My wife would tell you that since we began traveling together, I’ve “dragged her to every pretty, old courthouse that we’ve come across.” As I write this on vacation, with her having literally just said that very thing to companions we met while traveling, I begin to think why it is that no matter where I am, from nearby Riverside (beautifully restored old courthouse) to Newport, Rhode Island, I want to see the courthouses. I’ve written before about how the American concept of justice constantly inspires me, and that is definitely part of it. But why, when I’m on vacation, do I want to stand in the presence of courthouses?
As an attorney, my first instinct was (of course) to argue, telling my wife that I didn’t drag her to courthouses when we were in Europe. However, I then realized that many cities in Europe don’t have old, traditional courthouses like we do in the United States. Sure, England has a history of jurisprudence, but in far too many countries, trials were (and in some cases still are) carried out in private, with verdicts decided before the first witness is called.
While in Newport, we learned about George Washington’s first trip to Rhode Island while trying to ratify the Bill of Rights to the Constitution. He was received joyously by the people of the town, and certain of his words have stuck with me since reading them on a plaque:
“It is now no more that toleration is spoken of, as if it was but for the indulgence of one class of people, that another enjoyed the exercise of their inherent natural rights, for happily the government of the United States, which gives to bigotry no sanction, to persecution no assistance, requires only that they who live under its protection should demean themselves as good citizens, in giving it on all occasions their effectual support.”
It was in reading these words of the father of our nation that my desire to seek out courthouses that date back to colonial times began to make sense. To me, the ideals on which our nation was founded are those that we sometimes, criminally, overlook and forget. Rather than look backwards to find feelings that previous generations chose to throw aside and move past, we should look all the way back to find the principles and ideals that necessitated our forefathers to leave Europe for a new world where they could live their lives in the manner of their choosing, free from persecution.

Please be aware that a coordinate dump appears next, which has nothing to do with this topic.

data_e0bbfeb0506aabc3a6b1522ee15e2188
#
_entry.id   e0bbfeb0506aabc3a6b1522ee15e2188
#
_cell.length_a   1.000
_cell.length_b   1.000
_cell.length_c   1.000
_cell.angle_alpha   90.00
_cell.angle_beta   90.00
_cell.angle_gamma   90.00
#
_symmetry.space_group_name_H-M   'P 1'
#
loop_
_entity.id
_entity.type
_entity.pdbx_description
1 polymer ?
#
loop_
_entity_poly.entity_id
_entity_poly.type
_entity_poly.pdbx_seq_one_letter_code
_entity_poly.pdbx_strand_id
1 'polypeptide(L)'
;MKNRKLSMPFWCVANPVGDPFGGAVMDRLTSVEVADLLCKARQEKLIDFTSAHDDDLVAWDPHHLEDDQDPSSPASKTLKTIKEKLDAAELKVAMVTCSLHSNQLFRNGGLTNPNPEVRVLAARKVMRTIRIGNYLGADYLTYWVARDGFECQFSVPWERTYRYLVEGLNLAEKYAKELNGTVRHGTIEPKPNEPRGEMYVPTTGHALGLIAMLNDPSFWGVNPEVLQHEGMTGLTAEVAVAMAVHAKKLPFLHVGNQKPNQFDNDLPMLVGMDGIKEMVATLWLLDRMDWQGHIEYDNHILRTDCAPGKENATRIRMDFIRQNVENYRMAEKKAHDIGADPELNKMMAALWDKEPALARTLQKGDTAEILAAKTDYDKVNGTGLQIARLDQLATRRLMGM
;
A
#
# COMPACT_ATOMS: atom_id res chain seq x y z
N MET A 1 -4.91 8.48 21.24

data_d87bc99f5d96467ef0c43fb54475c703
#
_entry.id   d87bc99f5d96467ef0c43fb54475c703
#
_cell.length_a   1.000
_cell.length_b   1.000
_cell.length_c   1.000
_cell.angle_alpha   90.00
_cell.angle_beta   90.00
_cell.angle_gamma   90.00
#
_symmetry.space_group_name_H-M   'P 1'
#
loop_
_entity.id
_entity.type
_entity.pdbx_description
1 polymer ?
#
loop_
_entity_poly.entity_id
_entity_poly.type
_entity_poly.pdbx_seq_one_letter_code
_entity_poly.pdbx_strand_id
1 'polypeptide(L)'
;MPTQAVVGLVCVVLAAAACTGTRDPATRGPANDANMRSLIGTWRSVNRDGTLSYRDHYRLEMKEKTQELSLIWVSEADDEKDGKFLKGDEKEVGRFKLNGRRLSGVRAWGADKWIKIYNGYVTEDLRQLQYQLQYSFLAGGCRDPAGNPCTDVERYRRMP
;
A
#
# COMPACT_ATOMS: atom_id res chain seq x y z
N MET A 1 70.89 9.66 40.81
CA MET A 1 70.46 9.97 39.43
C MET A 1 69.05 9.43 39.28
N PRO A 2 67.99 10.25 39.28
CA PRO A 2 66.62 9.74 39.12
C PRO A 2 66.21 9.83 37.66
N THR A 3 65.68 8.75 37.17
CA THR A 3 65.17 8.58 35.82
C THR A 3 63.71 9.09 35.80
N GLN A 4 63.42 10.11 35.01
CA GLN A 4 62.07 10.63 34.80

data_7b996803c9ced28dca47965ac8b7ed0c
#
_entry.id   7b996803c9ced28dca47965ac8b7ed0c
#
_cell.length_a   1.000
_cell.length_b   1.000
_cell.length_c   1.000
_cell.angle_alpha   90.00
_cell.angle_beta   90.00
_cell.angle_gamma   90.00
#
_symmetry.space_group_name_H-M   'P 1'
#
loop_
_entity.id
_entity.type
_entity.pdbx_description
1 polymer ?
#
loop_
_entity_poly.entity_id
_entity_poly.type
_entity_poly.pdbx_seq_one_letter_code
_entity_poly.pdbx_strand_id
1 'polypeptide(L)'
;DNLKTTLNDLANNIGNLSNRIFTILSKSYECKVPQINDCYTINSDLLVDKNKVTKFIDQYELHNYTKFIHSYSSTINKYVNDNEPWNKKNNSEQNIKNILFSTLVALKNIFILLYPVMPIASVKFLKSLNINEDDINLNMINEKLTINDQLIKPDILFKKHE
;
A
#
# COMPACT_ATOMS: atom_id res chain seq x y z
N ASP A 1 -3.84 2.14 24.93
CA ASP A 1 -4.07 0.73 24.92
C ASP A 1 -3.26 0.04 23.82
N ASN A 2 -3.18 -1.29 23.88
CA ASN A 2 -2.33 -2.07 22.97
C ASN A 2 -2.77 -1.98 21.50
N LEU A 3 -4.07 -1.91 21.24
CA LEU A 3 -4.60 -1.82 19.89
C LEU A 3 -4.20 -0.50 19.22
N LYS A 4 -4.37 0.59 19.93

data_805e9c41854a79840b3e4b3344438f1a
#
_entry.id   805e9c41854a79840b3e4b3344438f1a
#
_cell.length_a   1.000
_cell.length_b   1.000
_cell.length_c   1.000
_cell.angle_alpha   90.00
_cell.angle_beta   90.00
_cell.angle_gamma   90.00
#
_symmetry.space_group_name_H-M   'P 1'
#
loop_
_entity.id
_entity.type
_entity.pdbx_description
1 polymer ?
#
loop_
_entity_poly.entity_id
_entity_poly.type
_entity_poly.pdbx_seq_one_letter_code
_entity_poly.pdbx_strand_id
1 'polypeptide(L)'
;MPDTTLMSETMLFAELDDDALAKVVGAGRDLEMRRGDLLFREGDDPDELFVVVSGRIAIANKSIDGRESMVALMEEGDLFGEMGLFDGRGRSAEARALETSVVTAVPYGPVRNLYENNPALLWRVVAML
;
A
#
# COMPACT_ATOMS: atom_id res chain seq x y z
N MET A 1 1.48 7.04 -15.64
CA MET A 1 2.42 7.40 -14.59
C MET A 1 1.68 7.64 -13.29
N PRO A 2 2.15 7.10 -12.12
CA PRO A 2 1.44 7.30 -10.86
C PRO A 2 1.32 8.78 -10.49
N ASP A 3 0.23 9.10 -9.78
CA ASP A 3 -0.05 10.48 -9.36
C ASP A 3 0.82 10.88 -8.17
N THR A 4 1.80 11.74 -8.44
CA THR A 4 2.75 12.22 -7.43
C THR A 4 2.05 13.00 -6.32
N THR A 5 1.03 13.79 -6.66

All of this reflection reminded me of another quote often attributed to George Washington, this one based on Scripture. Here, he was talking about his vision for every American, but also his hope for retirement from private life:
“Everyone shall sit in safety under his own vine and fig tree, and there shall be none to make him afraid.”
At the end of the day, this is what we all truly want – to have our own sanctuary from the madness, to shelter our children from the bad in the world and to be able to live in peace and harmony without fear of attack. Too often, we read or even see what is becoming an epidemic amongst our youth – bullying. I’m not talking about the razzing that we all grew up with, but with the more vicious, pernicious strand of bullying that has increased with the youngest generation online.
For a generation whose entire lives are based in social media and their online personas, if the replies to your posts are threatening, or wish you to harm yourself, the world can seem even more isolating than it usually does. I wish so desperately to shield my children from this online hate, to keep them under the vine and fig tree as long as possible, but I know that at some point I must send them out into the world.
Despite what many in the press, or politicians, may tell us, we are a nation that was founded on principles of toleration and openness. There are members of the Bay Club that come from many different countries, backgrounds, and orientations. But we have all chosen to make this place our home. We all want to raise healthy and happy kids here. Let’s also try to raise tolerant kids – kids that George Washington could be proud of.
*A version of this article was originally published in Bay Window Magazine, November 2019